During my lunch hour, I visited the Westwood farmer’s market. What struck me funny was that the vendors of juices outnumbered the vendors of fruit and vegetables. Are so many people convinced that juices are the way to go that they tend to ignore whole fruits and vegetables.
The key word is “whole.” You know, of course, that the “whole” fruit or vegetable is more nutritious than the juice made from it. As a diabetic, I am very conscious that the process of making juice concentrates the sugars and usually leaves out the fiber. According to Harvard’s School of Public Health:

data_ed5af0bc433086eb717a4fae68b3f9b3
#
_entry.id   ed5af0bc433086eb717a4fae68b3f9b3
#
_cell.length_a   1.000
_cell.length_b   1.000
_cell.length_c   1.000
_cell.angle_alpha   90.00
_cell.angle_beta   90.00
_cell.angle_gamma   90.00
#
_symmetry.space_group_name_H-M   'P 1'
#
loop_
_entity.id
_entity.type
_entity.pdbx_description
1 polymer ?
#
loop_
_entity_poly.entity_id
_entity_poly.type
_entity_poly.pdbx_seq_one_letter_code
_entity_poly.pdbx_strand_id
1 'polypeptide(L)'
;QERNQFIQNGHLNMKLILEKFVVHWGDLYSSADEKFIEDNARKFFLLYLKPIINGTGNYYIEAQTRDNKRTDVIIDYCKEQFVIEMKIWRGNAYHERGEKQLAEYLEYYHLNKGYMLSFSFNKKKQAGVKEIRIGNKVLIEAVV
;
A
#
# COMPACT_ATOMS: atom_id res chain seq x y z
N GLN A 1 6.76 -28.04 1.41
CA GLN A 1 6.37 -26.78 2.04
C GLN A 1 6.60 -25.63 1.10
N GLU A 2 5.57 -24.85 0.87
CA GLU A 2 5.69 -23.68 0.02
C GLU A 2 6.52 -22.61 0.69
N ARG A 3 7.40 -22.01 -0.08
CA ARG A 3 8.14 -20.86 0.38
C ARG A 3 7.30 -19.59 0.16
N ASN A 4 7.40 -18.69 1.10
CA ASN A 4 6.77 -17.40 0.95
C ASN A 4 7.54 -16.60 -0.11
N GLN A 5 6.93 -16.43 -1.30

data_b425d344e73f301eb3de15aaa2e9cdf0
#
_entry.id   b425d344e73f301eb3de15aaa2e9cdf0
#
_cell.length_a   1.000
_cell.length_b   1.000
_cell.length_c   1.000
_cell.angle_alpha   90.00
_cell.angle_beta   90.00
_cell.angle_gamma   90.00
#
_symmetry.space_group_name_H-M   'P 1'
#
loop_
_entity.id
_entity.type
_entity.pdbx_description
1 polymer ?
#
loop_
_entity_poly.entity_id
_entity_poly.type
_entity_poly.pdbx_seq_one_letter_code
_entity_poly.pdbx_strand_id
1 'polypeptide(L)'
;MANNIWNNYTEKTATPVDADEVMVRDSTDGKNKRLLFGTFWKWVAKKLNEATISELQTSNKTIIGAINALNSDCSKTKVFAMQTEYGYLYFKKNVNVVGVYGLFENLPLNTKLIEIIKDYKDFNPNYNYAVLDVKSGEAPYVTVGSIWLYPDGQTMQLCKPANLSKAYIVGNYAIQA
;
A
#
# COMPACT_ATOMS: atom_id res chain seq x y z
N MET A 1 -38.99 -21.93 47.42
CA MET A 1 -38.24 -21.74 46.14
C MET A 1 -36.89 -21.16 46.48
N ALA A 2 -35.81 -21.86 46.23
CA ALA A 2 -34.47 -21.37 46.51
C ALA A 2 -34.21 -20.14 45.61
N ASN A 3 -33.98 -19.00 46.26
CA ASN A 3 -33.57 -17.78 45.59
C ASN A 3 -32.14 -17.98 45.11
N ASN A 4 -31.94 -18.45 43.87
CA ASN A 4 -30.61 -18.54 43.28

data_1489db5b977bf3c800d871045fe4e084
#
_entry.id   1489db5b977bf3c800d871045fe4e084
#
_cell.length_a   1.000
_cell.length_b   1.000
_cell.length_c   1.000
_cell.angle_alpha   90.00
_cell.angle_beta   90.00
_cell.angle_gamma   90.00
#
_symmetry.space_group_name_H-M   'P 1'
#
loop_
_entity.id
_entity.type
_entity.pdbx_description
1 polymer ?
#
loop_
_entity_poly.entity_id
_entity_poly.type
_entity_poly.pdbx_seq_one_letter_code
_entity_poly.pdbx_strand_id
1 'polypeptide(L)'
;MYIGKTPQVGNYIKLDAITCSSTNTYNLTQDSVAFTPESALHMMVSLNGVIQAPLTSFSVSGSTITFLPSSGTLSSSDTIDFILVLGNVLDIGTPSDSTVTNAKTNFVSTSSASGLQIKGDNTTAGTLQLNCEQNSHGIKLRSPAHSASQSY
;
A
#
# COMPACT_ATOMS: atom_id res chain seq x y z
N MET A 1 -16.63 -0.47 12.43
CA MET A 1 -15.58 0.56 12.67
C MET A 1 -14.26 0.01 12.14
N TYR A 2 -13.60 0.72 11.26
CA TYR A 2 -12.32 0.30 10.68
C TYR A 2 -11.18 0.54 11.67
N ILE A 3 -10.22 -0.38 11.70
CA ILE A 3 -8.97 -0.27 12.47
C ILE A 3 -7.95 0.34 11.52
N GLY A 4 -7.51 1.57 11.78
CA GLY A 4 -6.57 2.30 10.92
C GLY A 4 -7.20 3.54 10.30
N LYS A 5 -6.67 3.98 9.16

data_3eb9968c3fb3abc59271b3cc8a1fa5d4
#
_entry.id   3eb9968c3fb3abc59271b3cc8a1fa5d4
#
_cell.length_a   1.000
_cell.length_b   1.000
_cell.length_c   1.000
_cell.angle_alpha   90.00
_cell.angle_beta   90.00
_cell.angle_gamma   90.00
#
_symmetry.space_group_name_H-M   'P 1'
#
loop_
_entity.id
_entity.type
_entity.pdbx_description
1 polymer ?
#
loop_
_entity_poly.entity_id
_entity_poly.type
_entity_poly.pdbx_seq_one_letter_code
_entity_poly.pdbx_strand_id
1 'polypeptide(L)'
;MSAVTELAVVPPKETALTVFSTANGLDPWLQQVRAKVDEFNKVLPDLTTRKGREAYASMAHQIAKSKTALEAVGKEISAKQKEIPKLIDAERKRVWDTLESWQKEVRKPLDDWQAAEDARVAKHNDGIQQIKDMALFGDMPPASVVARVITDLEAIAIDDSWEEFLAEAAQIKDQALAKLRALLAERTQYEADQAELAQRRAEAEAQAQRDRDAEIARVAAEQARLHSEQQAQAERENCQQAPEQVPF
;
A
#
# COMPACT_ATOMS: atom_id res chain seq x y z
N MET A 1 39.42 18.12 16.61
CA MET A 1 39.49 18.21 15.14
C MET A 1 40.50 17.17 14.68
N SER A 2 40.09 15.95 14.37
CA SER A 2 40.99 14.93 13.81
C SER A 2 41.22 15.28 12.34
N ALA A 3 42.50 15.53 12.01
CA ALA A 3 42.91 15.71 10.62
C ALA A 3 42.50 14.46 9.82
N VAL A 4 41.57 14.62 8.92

Fiber is a type of carbohydrate that the body can’t digest. Though most carbohydrates are broken down into sugar molecules, fiber cannot be broken down into sugar molecules, and instead it passes through the body undigested. Fiber helps regulate the body’s use of sugars, helping to keep hunger and blood sugar in check.
And since diabetes is probably one of the fastest growing diseases in America, we should re-evaluate our preference for juices. As for myself, I usually go for water, unsweetened iced tea, or mineral water. Tonight, I’m taking home three beautiful white peaches—and no juice.